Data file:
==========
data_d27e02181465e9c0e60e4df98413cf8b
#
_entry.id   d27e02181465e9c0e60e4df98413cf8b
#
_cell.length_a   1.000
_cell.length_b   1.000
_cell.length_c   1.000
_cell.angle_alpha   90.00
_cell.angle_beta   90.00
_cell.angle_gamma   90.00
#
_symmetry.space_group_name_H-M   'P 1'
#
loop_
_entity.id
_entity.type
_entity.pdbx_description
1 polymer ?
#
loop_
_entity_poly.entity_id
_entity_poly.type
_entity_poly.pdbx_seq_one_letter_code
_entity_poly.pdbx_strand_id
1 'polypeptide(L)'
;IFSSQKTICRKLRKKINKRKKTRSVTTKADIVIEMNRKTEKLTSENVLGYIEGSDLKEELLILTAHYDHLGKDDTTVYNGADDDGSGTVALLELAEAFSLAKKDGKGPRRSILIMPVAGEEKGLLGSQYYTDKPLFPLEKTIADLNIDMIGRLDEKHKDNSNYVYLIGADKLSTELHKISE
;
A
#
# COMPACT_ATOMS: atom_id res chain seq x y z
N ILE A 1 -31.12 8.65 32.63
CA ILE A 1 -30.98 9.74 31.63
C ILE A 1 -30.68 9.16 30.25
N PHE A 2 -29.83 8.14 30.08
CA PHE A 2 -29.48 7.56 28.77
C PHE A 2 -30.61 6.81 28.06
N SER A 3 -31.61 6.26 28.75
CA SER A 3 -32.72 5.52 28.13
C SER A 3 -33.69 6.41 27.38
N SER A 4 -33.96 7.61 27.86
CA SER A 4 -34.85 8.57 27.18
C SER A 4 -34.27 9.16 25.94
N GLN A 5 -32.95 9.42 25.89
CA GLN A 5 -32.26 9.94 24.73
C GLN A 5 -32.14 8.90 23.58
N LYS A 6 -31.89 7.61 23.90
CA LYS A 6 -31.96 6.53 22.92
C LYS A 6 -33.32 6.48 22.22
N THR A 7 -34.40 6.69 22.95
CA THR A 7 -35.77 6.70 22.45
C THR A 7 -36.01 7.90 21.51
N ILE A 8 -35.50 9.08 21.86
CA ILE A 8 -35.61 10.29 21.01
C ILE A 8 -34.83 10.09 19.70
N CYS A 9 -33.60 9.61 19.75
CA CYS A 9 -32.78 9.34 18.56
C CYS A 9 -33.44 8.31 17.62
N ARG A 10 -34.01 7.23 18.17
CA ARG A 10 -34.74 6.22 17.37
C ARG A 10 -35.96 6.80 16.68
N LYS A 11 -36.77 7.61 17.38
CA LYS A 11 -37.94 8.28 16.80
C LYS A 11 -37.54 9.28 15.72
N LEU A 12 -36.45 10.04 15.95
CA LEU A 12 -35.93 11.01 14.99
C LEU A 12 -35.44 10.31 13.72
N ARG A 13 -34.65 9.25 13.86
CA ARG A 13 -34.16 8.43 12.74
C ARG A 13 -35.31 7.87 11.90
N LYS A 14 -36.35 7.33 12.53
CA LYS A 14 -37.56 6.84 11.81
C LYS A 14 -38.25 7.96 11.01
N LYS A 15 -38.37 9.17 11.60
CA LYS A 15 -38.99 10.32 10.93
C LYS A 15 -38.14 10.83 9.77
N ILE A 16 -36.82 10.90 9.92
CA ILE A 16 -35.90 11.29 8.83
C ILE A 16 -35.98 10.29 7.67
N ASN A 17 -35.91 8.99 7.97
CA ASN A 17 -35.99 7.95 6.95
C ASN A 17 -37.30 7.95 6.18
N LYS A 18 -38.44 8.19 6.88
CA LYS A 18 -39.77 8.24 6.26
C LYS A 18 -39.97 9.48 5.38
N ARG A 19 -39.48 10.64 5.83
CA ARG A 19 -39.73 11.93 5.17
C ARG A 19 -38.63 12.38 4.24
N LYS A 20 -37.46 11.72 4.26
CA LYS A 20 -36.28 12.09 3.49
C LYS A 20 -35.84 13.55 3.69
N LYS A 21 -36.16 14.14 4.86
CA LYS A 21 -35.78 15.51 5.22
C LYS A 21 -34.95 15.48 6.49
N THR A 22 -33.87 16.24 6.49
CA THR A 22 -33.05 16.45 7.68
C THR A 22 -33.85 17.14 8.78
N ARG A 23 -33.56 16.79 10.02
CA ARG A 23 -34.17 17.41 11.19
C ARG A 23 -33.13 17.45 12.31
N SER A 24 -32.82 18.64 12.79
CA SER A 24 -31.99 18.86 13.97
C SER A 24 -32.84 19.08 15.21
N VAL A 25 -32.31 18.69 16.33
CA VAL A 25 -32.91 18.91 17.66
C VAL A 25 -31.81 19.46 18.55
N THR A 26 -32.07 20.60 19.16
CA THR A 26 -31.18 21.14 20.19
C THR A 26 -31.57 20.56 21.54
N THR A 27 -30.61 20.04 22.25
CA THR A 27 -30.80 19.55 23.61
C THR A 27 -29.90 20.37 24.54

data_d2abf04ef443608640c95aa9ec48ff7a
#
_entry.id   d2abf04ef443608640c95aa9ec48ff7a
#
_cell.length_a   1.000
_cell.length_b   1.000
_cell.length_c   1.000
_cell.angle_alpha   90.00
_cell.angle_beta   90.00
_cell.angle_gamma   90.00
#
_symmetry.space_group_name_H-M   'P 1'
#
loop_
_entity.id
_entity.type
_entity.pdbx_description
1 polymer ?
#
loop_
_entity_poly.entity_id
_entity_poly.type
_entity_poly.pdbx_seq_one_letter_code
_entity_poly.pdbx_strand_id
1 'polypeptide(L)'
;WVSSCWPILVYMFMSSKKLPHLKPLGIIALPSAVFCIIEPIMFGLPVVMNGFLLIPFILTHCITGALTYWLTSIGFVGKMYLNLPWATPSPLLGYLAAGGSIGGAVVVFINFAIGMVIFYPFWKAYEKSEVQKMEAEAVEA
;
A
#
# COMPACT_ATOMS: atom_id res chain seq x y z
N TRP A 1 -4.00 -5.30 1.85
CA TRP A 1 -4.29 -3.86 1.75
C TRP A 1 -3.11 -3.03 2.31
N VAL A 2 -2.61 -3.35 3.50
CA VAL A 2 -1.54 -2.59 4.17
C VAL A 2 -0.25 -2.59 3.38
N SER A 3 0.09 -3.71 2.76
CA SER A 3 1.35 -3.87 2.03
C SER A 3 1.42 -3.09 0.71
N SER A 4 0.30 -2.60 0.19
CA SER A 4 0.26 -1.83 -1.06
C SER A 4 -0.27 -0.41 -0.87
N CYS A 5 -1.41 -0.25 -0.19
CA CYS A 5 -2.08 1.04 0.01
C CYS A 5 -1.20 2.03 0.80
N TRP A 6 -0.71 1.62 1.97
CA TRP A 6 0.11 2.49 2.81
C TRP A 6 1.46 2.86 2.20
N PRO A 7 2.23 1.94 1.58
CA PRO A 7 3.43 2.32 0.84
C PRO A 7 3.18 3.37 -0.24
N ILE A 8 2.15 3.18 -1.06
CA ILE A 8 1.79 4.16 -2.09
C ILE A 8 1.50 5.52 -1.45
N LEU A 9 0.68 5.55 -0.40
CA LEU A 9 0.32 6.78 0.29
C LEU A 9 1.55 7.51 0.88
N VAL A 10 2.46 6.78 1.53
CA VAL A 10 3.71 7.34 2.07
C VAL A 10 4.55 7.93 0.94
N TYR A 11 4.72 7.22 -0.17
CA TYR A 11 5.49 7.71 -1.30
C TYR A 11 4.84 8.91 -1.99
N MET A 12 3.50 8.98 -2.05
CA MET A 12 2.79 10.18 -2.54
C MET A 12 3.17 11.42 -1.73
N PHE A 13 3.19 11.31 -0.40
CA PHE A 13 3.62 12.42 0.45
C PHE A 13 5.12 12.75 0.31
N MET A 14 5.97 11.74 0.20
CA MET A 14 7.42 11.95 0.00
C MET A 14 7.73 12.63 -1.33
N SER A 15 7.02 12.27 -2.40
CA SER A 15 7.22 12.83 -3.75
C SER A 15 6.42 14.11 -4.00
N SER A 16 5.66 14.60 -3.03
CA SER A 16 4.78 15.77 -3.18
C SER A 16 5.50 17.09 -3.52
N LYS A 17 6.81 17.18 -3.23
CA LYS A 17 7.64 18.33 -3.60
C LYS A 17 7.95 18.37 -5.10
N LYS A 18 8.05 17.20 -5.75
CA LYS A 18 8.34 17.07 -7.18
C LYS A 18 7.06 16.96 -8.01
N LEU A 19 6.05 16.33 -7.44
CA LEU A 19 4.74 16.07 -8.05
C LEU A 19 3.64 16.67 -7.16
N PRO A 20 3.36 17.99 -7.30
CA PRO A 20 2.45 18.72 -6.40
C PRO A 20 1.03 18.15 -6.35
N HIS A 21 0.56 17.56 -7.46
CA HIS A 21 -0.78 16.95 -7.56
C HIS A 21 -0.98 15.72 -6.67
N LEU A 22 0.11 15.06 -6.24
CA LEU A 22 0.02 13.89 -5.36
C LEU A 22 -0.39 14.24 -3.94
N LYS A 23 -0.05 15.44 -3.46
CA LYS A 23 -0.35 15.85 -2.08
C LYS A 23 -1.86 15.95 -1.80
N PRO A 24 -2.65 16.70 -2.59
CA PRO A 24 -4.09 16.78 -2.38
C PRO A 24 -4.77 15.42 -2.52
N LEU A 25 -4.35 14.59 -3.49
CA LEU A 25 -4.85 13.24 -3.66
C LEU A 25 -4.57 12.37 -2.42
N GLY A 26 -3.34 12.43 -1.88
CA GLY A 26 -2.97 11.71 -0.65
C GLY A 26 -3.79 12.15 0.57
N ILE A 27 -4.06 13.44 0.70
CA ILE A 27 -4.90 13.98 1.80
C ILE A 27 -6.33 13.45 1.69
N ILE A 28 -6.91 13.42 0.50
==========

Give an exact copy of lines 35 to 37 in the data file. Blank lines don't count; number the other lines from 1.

CA PHE A 2 -29.48 7.56 28.77
C PHE A 2 -30.61 6.81 28.06
N SER A 3 -31.61 6.26 28.75